Bloomberg View’s Michael Schuman argues that Trump’s proposed economic policies, including intensive government management of private businesses, risks pushing the United States into a version of Japan’s lost decades.
Factory workers should be cheering. Donald Trump, actually living up to a campaign promise, has been badgering corporate America to keep manufacturing jobs at home. On Thursday, Trump announced that Carrier Corp. will maintain about 1,000 jobs in Indiana rather than shift them to Mexico. He has prodded Apple Inc. to build plants at home rather than outsource to China. And he has taken credit (dubiously) for rescuing a Ford Motor Co. factory in Kentucky.
Many of you are probably saying: Hey, why haven’t we done this sort of thing all along? Finally, we’ve got a tough guy in the White House who can stop those fat cats from moving our jobs overseas!
The problem is that Trump’s bullying will undermine the rule of law — and ultimately prove detrimental to the U.S. economy. We know this because he’s far from the first government official to try such meddling. In Japan, bureaucrats were once famous for it. And the results there should serve as a warning.
During Japan’s high-growth decades, its bureaucrats interfered in the economy in ways big and small. One of their favorite methods was to issue missives known as “administrative guidance.” Such directives usually had no force of law, and they weren’t proper regulations. The bureaucrats were trying to control business decisions in areas where they lacked formal authority. Companies very often abided by this guidance anyway, however, because if they didn’t, they knew the bureaucrats could find some way of punishing them — for instance, by blocking necessary raw materials or withholding a critical permit.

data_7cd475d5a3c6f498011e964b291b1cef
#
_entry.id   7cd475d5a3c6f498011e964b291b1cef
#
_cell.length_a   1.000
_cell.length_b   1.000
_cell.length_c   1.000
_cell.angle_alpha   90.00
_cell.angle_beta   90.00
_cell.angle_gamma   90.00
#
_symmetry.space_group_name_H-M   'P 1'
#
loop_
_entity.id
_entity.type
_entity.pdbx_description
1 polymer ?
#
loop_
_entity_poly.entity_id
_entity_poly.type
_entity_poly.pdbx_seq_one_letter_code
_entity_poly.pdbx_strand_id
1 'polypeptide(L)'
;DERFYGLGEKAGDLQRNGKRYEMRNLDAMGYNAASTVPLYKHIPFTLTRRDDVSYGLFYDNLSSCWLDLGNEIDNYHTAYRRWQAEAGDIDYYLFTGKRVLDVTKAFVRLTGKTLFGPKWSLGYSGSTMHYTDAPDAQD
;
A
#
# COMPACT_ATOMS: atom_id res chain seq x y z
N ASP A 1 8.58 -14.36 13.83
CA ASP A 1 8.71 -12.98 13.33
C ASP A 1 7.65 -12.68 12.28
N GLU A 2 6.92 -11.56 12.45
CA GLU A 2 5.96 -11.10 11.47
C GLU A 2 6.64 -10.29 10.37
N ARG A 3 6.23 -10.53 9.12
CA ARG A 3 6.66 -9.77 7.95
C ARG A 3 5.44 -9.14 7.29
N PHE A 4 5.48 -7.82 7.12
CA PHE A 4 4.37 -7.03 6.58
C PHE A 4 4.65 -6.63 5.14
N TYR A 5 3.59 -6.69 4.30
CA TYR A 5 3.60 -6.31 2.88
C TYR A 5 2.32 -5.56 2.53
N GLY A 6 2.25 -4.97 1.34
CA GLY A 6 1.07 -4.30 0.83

Japan’s bureaucrats believed, much as Trump seems to now, that their actions protected the greater interests of the nation by controlling the self-serving motivations of individual firms. And when Japan was booming, they won kudos from analysts who saw their economic stewardship as a key factor in the country’s success. Some even advocated that the U.S. emulate their state economic management to become more competitive.
But administrative guidance soon became part of a wider system of government interference that ultimately proved Japan’s undoing. In effect, the practice created two sets of books — one official, one unofficial. Since the latter was informal, firms had no real recourse to challenge it. That allowed bureaucrats to wield ever more influence. They sometimes employed their guidance to circumvent market forces — for instance, to form production cartels or impede foreign companies, which limited competition and protected weak firms. Even consumers complained that the web spun by the bureaucracy was hiking the cost of living to exorbitant levels.